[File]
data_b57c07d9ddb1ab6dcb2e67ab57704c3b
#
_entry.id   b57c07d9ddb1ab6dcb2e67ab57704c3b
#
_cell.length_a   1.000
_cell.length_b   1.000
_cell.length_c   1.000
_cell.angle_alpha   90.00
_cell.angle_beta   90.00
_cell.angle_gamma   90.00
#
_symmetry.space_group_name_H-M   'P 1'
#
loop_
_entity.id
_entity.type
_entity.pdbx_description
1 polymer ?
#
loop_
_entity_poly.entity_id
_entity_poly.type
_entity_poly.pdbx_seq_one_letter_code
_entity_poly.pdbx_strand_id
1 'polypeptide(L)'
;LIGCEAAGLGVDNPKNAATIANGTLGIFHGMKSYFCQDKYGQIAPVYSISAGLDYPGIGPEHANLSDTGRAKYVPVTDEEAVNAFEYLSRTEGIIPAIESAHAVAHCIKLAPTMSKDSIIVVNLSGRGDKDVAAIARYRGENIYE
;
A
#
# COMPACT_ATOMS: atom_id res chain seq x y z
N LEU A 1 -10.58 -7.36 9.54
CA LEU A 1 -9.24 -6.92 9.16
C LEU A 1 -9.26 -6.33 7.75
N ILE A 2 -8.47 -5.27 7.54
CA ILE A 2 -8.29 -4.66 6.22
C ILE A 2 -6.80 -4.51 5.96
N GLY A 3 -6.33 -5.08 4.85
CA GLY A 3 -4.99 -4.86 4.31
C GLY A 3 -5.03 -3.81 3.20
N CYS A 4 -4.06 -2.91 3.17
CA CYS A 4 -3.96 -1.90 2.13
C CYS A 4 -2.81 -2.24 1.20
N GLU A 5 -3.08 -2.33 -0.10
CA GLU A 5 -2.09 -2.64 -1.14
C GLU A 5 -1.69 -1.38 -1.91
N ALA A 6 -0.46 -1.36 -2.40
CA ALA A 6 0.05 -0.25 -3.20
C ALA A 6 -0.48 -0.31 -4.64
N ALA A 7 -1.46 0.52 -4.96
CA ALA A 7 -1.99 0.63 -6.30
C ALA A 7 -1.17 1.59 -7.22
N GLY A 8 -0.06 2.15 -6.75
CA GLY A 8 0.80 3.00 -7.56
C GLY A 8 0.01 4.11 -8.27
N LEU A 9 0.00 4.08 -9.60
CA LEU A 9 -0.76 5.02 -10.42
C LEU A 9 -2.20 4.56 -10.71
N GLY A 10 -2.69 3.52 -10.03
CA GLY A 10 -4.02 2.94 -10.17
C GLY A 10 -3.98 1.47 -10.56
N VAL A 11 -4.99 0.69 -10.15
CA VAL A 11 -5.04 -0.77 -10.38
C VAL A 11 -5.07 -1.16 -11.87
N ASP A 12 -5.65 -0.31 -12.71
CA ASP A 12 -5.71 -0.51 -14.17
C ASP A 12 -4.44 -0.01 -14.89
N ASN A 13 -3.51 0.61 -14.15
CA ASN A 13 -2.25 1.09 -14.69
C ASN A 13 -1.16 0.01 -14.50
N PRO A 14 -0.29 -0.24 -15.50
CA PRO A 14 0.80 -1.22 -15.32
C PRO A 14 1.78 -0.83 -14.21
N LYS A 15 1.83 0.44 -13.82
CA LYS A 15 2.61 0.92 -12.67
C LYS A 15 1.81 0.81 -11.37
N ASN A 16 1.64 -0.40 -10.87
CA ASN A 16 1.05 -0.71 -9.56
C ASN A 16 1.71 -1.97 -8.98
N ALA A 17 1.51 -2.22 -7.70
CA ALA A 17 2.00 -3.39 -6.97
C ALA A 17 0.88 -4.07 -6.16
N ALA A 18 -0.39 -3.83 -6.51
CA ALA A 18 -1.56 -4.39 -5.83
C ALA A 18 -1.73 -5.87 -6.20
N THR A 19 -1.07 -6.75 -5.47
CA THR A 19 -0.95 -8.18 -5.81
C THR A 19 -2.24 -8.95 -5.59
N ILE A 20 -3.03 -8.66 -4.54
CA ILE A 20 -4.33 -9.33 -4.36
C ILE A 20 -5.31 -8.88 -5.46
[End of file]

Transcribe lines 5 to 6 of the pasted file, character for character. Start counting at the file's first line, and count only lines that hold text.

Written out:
_cell.length_a   1.000
_cell.length_b   1.000